A writer’s frame of mind has much bearing on the degree of success he or she has. I’m not speaking of divas with lots of arrogant swagger. I’m talking about what you want for your career. How you view what you’re doing and writing. What your outlook is on the entire publishing to promotion process (heh, how’s that for an alliteration? Pah, pah, pah…P!)
Sorry, I had a nervous tick.
Anyway, how DO you perceive your career? Or, for that matter, if you’re an aspiring writer, what do you see for yourself in a year’s time? Five? Ten years down the road?
Seems like a no-brainer, doesn’t it? Well, if you’ve been in this business for a while, most of you will quickly tell newbies to develop a thick—ahem, bulletproof!—skin. I’m not trying to discourage anyone, but I am honest. Publishing is easy to get into, but success, whether monetary or fan based, is incredibly difficult and time-consuming. If you’re a seasoned writer, you’re well aware of this and probably commiserate with one another while cussing under your breath.
Or sobbing on your keyboard.
Or eyeing the liquor cabinet.
Or breaking said keyboard (yeah, you’re not fooling me. I know you have thirty-nine of them in the closet under the stairs).
Or calling your best friend and complaining until you know their eyes are glazing over.
Or…well, you get the idea. An aspiring writer should never enter this business with stars in his eyes. If he does, he’s setting himself up for a big fall. Ever watch America’s Got Talent, American Idol or perhaps the X-Factor? Do you sympathize with those people who walk off stage then burst into tears or, at the very least, they wear a someone-ran-over-my-dog expression? It’s the same for anyone in any sort of entertainment field—publishing included. Also, with the Internet so accessible, all the e-publishers that pop up in cyberspace like morning howdie-dos, and the ease of self-publishing, the competition has gone from simply fierce to “Hey, look out for that speeding train! Uh…does someone have a mop?”
Okay, maybe I’ve painted a really grim scene. Seriously, though, instant success stories are rare. Most of the authors out there who rake in money have spent years building a fan base and establishing a solid, lengthy backlist. They’ve pounded the pavement, waving their books at stores and rubbing elbows with anyone who will even spit in their direction. If you’re new to publishing, don’t expect money to shower down on you the instant your e-book goes on sale. Once your work is placed out there for the masses, brace yourself for impact. New authors are confronted with things they don’t expect, shaking their confidence and sending them on a journey to raid every store in the city for tubs of Ben and Jerry’s.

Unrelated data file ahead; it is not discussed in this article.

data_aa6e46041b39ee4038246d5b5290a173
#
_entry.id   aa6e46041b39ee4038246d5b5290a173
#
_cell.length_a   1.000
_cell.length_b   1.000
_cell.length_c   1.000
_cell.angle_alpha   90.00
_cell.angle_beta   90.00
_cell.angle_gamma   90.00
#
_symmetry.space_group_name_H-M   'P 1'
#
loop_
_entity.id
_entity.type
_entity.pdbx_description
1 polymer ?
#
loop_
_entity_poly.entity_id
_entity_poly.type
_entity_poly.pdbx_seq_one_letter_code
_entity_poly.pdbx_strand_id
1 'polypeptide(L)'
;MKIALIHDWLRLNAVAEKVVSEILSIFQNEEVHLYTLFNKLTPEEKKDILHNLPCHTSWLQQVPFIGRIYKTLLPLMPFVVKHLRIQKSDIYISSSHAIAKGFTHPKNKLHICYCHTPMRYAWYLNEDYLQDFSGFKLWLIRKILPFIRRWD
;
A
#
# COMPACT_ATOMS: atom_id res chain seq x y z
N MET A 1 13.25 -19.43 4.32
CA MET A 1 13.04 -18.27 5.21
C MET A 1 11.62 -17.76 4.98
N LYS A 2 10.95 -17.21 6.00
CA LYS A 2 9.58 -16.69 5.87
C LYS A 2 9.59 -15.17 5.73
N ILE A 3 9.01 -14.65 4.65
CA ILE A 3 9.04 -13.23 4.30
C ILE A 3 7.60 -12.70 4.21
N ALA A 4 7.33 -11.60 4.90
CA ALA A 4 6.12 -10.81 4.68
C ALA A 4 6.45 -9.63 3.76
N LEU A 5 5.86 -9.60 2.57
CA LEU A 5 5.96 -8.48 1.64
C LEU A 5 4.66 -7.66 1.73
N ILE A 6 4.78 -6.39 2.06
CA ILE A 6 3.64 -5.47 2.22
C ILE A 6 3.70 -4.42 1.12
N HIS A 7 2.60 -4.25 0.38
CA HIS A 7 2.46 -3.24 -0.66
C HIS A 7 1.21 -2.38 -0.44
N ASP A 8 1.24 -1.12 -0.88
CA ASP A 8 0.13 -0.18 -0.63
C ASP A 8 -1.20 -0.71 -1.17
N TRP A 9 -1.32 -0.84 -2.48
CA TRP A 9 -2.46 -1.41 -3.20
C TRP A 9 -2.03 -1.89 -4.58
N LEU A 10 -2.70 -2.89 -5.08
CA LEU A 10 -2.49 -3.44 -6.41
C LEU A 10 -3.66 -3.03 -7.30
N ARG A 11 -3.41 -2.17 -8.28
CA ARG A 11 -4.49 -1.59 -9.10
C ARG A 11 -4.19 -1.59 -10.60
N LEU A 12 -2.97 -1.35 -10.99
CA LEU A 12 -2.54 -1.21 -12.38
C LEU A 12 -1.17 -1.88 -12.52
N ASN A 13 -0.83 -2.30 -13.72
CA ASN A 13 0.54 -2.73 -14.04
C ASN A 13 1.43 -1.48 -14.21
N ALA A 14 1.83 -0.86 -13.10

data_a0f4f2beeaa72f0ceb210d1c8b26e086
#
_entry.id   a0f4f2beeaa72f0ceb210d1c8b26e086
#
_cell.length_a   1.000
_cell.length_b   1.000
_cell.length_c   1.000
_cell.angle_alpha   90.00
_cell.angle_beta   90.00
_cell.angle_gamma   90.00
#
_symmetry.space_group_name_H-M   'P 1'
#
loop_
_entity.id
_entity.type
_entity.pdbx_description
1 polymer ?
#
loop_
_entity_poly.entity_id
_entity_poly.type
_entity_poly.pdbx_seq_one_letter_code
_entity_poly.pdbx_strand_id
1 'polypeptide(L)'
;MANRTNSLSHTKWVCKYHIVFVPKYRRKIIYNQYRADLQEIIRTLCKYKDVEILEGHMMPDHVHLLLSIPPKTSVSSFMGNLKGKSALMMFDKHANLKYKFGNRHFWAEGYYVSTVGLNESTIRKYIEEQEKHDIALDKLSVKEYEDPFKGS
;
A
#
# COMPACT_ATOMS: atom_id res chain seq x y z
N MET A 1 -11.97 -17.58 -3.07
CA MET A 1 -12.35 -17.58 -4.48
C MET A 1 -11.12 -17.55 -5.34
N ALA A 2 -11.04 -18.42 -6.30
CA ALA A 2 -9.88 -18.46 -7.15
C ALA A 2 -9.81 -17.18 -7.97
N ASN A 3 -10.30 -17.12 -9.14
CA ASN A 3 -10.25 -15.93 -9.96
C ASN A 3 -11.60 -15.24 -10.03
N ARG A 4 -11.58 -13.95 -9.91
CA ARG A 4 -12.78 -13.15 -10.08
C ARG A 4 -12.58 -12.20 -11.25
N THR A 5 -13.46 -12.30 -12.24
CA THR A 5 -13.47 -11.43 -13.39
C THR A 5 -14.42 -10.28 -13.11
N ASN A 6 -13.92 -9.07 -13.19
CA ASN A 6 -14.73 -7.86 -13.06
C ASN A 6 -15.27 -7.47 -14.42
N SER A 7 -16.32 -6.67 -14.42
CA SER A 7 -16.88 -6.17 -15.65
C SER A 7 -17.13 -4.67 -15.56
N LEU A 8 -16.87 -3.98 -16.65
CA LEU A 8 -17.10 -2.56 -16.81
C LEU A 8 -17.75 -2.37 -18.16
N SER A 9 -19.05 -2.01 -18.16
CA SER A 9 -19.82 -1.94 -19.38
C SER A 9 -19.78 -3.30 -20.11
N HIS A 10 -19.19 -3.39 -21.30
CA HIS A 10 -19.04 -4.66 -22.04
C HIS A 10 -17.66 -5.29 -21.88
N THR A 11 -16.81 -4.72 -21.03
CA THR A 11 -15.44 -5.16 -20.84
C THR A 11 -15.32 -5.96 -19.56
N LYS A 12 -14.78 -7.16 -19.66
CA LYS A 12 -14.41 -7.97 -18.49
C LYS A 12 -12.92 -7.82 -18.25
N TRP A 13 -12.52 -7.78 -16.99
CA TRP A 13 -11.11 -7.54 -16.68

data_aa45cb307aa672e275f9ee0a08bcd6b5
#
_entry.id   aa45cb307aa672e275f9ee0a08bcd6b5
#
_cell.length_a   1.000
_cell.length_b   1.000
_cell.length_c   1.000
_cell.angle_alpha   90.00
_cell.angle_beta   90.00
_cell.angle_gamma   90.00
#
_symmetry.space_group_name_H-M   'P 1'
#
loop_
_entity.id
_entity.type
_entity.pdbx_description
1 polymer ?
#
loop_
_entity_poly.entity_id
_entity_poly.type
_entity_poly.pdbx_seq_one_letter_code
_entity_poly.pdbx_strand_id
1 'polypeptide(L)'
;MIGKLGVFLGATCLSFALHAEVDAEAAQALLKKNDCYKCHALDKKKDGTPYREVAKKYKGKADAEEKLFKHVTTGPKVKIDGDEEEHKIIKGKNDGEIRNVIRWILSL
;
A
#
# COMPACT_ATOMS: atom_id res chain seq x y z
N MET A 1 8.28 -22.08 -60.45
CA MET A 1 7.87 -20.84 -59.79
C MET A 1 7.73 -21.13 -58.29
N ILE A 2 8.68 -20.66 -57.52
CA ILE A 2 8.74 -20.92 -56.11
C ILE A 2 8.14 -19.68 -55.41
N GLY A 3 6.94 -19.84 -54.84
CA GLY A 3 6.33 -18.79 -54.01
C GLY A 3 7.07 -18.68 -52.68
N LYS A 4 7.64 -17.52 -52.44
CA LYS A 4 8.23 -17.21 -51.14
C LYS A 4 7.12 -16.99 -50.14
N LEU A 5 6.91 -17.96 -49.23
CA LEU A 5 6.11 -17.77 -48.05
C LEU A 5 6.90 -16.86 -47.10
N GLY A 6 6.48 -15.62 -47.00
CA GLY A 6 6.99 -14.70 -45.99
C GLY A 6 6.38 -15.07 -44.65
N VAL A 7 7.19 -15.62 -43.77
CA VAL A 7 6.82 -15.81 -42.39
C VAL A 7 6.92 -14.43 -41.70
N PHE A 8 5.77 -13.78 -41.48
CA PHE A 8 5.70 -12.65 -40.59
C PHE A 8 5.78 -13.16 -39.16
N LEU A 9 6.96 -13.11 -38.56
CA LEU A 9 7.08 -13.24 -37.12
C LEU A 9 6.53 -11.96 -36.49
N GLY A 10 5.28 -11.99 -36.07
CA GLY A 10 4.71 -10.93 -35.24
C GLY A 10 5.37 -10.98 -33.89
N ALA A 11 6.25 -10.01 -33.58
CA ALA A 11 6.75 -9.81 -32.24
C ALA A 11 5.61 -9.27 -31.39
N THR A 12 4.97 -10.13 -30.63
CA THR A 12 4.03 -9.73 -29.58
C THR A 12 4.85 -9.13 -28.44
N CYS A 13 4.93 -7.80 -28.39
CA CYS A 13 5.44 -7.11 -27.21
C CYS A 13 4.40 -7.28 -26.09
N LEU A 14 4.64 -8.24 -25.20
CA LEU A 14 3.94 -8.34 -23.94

I’m being a smart aleck, of course, but my point is that one shouldn’t expect instant stardom. Just write.
Write because you must.
Write because it makes you happy to pound out words, turning them into plots and richly detailed characters.
Write because it’s fun.
Write to leave something behind for your kids or grandchildren (except for erotic content, which you might wanna will to the girls at the office).
Write because it relieves daily stress (and to keep you from whacking your partner over the head with his laptop when he asks you for the nineteenth time when supper will be done).
Write because you have something to say.
And, write because you want to be a well-known author someday.
But on this last one, remember that success takes time.
Maintain a good attitude. Sure, we all have our off days. You might receive a rejection that ticks you off so much you go outside and flip off your crabby next-door neighbor just for the heck of it. If so, shake it off, chill for a while, then get back in that desk chair and submit that story or article to another publication. Like any other job, there will be ups and downs on a daily basis.
When someone insults your work, don’t smash the computer screen. Those touch screens are expensive. Instead, realize that everyone has an opinion and most of them stink, so let it roll, baby, let it roll. Like water off a duck’s back, it means nothing in the end except that you got a little wet.
Never take something to heart. If you do, cry or vent, but do NOT spend more than half an hour worrying about it. Life is too short and the point of writing is that you love it. Don’t stress over something that will mean nothing in the end. If you let every little thing about writing and publishing bother you, why are you writing at all? Think about it.
Please pass along the link to the AWH blog.
Great for writers at any stage in their careers and for students too. R-Rated and PG-13 versions in both print and e-book. Take a moment and check it out.
Publisher link: http://www.wildchildpublishing.com/index.html?cPath=107